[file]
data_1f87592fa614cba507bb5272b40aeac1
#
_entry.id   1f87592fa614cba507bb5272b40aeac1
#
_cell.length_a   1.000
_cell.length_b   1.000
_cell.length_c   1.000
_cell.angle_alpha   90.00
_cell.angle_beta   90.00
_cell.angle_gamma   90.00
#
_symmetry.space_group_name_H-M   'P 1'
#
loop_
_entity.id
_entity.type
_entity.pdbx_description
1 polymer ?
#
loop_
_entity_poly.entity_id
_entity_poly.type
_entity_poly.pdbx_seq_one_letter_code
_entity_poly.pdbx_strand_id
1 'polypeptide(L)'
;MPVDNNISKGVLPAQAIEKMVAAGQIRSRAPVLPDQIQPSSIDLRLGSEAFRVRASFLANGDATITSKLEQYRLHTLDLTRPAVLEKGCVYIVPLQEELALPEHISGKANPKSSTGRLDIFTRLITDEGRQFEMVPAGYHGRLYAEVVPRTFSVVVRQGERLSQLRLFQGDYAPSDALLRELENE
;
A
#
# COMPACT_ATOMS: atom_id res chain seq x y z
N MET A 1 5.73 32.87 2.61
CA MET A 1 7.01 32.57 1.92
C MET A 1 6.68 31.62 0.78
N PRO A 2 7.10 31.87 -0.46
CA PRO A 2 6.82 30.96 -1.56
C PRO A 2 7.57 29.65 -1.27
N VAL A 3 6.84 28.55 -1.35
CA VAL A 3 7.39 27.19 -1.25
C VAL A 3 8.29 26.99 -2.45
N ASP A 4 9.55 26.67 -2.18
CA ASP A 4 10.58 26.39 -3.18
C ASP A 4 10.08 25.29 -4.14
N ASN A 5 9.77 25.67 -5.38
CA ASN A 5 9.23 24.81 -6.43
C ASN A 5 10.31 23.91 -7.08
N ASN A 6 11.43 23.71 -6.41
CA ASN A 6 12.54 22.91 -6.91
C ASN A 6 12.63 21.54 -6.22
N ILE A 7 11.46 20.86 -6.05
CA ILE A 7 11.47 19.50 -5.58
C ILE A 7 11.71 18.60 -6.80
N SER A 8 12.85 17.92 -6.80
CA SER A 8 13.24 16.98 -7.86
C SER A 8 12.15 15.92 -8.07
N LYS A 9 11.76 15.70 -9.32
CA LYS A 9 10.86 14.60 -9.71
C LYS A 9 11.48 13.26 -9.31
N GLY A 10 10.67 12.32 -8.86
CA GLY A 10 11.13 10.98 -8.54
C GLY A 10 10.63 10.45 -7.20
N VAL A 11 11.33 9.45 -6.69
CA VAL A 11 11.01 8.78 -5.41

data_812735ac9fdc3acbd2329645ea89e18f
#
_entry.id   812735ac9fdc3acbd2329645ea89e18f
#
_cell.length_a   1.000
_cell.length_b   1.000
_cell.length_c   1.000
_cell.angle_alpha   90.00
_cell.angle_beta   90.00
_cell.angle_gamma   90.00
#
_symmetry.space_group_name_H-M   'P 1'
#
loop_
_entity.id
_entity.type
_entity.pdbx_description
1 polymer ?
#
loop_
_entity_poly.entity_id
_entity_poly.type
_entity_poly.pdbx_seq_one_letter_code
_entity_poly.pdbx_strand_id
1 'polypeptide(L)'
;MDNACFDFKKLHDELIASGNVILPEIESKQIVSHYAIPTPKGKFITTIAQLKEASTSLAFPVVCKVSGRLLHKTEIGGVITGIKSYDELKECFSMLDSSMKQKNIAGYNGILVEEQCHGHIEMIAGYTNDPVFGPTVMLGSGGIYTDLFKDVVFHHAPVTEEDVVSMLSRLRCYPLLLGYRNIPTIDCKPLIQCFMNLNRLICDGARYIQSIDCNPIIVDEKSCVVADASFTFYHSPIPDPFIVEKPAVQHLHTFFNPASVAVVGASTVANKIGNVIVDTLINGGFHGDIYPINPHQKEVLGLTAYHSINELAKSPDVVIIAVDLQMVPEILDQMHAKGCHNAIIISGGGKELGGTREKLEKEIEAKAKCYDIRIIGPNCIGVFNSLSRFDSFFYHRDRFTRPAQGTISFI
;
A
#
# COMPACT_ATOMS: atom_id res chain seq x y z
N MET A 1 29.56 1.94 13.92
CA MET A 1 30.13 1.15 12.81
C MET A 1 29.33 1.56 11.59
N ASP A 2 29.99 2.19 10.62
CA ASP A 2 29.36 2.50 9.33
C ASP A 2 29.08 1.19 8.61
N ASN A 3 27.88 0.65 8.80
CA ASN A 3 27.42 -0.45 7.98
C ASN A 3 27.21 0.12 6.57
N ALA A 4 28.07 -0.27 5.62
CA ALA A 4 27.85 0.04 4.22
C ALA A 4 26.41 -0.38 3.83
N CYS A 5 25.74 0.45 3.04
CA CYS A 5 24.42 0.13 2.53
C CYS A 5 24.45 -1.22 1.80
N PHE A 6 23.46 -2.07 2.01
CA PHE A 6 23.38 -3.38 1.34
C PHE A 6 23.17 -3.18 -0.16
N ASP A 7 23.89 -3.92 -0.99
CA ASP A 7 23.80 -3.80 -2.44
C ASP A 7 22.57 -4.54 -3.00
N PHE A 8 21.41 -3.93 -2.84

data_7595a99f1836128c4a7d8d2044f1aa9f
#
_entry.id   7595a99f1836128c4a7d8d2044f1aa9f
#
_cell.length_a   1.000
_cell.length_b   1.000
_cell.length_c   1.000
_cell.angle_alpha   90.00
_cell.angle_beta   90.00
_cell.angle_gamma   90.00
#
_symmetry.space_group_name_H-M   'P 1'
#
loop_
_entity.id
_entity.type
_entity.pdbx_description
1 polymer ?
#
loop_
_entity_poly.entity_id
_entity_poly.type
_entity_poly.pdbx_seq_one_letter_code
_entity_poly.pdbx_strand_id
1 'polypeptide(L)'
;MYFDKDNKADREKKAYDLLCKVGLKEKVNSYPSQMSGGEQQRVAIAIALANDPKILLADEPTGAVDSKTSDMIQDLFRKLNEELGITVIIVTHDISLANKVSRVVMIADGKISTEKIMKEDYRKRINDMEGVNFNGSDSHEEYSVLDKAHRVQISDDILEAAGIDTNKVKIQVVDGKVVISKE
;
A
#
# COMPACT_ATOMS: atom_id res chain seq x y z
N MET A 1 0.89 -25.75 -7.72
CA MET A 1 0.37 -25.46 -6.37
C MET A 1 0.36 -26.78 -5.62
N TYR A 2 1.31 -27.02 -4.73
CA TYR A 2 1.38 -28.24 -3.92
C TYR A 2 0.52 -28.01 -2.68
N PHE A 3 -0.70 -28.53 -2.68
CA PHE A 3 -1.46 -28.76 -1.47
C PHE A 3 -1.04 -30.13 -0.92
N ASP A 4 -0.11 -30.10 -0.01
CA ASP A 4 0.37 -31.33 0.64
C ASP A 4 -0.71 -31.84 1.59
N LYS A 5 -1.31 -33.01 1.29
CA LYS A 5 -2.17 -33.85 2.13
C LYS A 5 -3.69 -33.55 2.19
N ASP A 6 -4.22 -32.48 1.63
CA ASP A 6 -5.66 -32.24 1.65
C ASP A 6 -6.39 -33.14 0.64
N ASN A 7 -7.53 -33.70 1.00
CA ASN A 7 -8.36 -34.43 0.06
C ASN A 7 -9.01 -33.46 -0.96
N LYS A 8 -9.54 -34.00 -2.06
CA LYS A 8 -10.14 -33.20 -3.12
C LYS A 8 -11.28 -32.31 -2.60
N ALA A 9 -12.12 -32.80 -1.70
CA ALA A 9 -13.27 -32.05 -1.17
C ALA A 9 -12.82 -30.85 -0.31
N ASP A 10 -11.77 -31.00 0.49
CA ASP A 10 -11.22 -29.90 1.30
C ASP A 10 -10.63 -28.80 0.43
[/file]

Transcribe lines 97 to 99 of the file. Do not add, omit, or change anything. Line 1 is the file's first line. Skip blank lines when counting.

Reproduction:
CA ASP A 2 29.36 2.50 9.33
C ASP A 2 29.08 1.19 8.61
N ASN A 3 27.88 0.65 8.80